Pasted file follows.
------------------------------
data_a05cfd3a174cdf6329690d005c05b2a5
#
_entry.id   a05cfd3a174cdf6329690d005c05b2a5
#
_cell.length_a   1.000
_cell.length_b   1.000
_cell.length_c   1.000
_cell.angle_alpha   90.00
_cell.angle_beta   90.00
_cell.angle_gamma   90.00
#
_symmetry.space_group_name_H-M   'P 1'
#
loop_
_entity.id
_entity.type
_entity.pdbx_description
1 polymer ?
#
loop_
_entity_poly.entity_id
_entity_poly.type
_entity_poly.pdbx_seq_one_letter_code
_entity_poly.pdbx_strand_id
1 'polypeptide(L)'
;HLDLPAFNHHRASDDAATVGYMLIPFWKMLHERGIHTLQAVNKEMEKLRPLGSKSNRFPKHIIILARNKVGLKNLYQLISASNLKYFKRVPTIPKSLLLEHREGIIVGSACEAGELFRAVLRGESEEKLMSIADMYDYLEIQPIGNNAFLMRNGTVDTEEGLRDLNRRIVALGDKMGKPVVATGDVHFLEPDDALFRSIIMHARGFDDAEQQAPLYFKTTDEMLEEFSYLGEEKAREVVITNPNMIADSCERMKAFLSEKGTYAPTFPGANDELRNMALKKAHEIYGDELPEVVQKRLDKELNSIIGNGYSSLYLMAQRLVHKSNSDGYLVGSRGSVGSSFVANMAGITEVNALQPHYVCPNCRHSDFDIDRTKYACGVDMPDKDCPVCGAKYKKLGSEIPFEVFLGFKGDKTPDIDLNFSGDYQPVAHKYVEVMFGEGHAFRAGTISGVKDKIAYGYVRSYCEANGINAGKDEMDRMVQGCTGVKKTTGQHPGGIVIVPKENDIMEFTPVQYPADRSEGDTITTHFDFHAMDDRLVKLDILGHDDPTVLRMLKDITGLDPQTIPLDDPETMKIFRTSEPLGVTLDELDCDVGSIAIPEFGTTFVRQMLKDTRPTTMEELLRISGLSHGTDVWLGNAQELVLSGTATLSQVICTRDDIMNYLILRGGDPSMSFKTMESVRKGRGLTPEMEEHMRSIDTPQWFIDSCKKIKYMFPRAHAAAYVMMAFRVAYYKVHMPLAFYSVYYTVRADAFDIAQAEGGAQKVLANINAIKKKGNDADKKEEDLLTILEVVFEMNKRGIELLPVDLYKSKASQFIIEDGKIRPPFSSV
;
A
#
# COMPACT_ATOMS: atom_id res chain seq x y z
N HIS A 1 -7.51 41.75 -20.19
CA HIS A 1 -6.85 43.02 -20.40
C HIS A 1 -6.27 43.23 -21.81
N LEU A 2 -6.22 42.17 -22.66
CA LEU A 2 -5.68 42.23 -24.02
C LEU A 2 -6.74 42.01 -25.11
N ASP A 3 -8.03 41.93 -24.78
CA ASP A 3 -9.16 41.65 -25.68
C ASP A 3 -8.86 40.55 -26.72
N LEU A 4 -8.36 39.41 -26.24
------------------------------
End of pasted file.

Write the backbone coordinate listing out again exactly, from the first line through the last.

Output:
data_a05cfd3a174cdf6329690d005c05b2a5
#
_entry.id   a05cfd3a174cdf6329690d005c05b2a5
#
_cell.length_a   1.000
_cell.length_b   1.000
_cell.length_c   1.000
_cell.angle_alpha   90.00
_cell.angle_beta   90.00
_cell.angle_gamma   90.00
#
_symmetry.space_group_name_H-M   'P 1'
#
loop_
_entity.id
_entity.type
_entity.pdbx_description
1 polymer ?
#
loop_
_entity_poly.entity_id
_entity_poly.type
_entity_poly.pdbx_seq_one_letter_code
_entity_poly.pdbx_strand_id
1 'polypeptide(L)'
;HLDLPAFNHHRASDDAATVGYMLIPFWKMLHERGIHTLQAVNKEMEKLRPLGSKSNRFPKHIIILARNKVGLKNLYQLISASNLKYFKRVPTIPKSLLLEHREGIIVGSACEAGELFRAVLRGESEEKLMSIADMYDYLEIQPIGNNAFLMRNGTVDTEEGLRDLNRRIVALGDKMGKPVVATGDVHFLEPDDALFRSIIMHARGFDDAEQQAPLYFKTTDEMLEEFSYLGEEKAREVVITNPNMIADSCERMKAFLSEKGTYAPTFPGANDELRNMALKKAHEIYGDELPEVVQKRLDKELNSIIGNGYSSLYLMAQRLVHKSNSDGYLVGSRGSVGSSFVANMAGITEVNALQPHYVCPNCRHSDFDIDRTKYACGVDMPDKDCPVCGAKYKKLGSEIPFEVFLGFKGDKTPDIDLNFSGDYQPVAHKYVEVMFGEGHAFRAGTISGVKDKIAYGYVRSYCEANGINAGKDEMDRMVQGCTGVKKTTGQHPGGIVIVPKENDIMEFTPVQYPADRSEGDTITTHFDFHAMDDRLVKLDILGHDDPTVLRMLKDITGLDPQTIPLDDPETMKIFRTSEPLGVTLDELDCDVGSIAIPEFGTTFVRQMLKDTRPTTMEELLRISGLSHGTDVWLGNAQELVLSGTATLSQVICTRDDIMNYLILRGGDPSMSFKTMESVRKGRGLTPEMEEHMRSIDTPQWFIDSCKKIKYMFPRAHAAAYVMMAFRVAYYKVHMPLAFYSVYYTVRADAFDIAQAEGGAQKVLANINAIKKKGNDADKKEEDLLTILEVVFEMNKRGIELLPVDLYKSKASQFIIEDGKIRPPFSSV
;
A
#
# COMPACT_ATOMS: atom_id res chain seq x y z
N HIS A 1 -7.51 41.75 -20.19
CA HIS A 1 -6.85 43.02 -20.40
C HIS A 1 -6.27 43.23 -21.81
N LEU A 2 -6.22 42.17 -22.66
CA LEU A 2 -5.68 42.23 -24.02
C LEU A 2 -6.74 42.01 -25.11
N ASP A 3 -8.03 41.93 -24.78
CA ASP A 3 -9.16 41.65 -25.68
C ASP A 3 -8.86 40.55 -26.72
N LEU A 4 -8.36 39.41 -26.24